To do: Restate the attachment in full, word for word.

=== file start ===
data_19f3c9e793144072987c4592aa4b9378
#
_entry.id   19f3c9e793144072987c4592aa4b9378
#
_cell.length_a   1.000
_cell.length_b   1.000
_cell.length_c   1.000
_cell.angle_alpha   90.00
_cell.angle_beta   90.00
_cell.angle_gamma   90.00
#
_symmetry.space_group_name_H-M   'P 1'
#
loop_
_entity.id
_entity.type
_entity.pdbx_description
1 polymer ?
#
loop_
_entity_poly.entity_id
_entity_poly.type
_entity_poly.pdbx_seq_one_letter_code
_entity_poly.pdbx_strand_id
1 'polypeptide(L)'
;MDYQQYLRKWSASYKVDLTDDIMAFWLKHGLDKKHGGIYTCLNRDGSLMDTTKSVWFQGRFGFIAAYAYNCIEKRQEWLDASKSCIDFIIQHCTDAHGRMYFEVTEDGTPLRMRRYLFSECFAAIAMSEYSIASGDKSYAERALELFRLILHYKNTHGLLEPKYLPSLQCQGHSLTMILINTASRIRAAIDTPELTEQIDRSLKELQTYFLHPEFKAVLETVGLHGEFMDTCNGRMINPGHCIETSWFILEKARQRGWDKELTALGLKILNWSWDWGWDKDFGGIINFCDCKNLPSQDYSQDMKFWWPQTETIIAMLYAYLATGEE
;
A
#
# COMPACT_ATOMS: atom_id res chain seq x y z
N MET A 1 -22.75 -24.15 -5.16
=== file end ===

data_19f3c9e793144072987c4592aa4b9378
#
_entry.id   19f3c9e793144072987c4592aa4b9378
#
_cell.length_a   1.000
_cell.length_b   1.000
_cell.length_c   1.000
_cell.angle_alpha   90.00
_cell.angle_beta   90.00
_cell.angle_gamma   90.00
#
_symmetry.space_group_name_H-M   'P 1'
#
loop_
_entity.id
_entity.type
_entity.pdbx_description
1 polymer ?
#
loop_
_entity_poly.entity_id
_entity_poly.type
_entity_poly.pdbx_seq_one_letter_code
_entity_poly.pdbx_strand_id
1 'polypeptide(L)'
;MDYQQYLRKWSASYKVDLTDDIMAFWLKHGLDKKHGGIYTCLNRDGSLMDTTKSVWFQGRFGFIAAYAYNCIEKRQEWLDASKSCIDFIIQHCTDAHGRMYFEVTEDGTPLRMRRYLFSECFAAIAMSEYSIASGDKSYAERALELFRLILHYKNTHGLLEPKYLPSLQCQGHSLTMILINTASRIRAAIDTPELTEQIDRSLKELQTYFLHPEFKAVLETVGLHGEFMDTCNGRMINPGHCIETSWFILEKARQRGWDKELTALGLKILNWSWDWGWDKDFGGIINFCDCKNLPSQDYSQDMKFWWPQTETIIAMLYAYLATGEE
;
A
#
# COMPACT_ATOMS: atom_id res chain seq x y z
N MET A 1 -22.75 -24.15 -5.16